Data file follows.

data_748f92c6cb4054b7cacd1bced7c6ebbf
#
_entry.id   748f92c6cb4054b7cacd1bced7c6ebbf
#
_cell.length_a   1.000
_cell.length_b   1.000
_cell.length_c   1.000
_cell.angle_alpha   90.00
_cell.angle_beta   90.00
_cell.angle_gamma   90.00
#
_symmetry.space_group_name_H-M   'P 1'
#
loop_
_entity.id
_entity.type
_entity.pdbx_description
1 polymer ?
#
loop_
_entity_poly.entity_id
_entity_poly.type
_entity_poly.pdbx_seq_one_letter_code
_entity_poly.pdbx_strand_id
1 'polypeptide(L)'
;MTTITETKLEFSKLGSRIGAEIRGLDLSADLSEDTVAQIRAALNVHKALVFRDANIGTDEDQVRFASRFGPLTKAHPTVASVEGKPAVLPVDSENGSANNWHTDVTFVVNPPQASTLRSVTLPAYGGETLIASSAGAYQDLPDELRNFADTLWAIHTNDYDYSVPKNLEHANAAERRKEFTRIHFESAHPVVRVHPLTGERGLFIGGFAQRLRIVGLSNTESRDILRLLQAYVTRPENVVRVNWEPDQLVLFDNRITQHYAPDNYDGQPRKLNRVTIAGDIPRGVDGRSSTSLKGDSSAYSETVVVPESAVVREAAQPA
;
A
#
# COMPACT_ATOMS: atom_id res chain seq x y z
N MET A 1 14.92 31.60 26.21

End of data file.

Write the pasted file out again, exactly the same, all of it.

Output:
data_748f92c6cb4054b7cacd1bced7c6ebbf
#
_entry.id   748f92c6cb4054b7cacd1bced7c6ebbf
#
_cell.length_a   1.000
_cell.length_b   1.000
_cell.length_c   1.000
_cell.angle_alpha   90.00
_cell.angle_beta   90.00
_cell.angle_gamma   90.00
#
_symmetry.space_group_name_H-M   'P 1'
#
loop_
_entity.id
_entity.type
_entity.pdbx_description
1 polymer ?
#
loop_
_entity_poly.entity_id
_entity_poly.type
_entity_poly.pdbx_seq_one_letter_code
_entity_poly.pdbx_strand_id
1 'polypeptide(L)'
;MTTITETKLEFSKLGSRIGAEIRGLDLSADLSEDTVAQIRAALNVHKALVFRDANIGTDEDQVRFASRFGPLTKAHPTVASVEGKPAVLPVDSENGSANNWHTDVTFVVNPPQASTLRSVTLPAYGGETLIASSAGAYQDLPDELRNFADTLWAIHTNDYDYSVPKNLEHANAAERRKEFTRIHFESAHPVVRVHPLTGERGLFIGGFAQRLRIVGLSNTESRDILRLLQAYVTRPENVVRVNWEPDQLVLFDNRITQHYAPDNYDGQPRKLNRVTIAGDIPRGVDGRSSTSLKGDSSAYSETVVVPESAVVREAAQPA
;
A
#
# COMPACT_ATOMS: atom_id res chain seq x y z
N MET A 1 14.92 31.60 26.21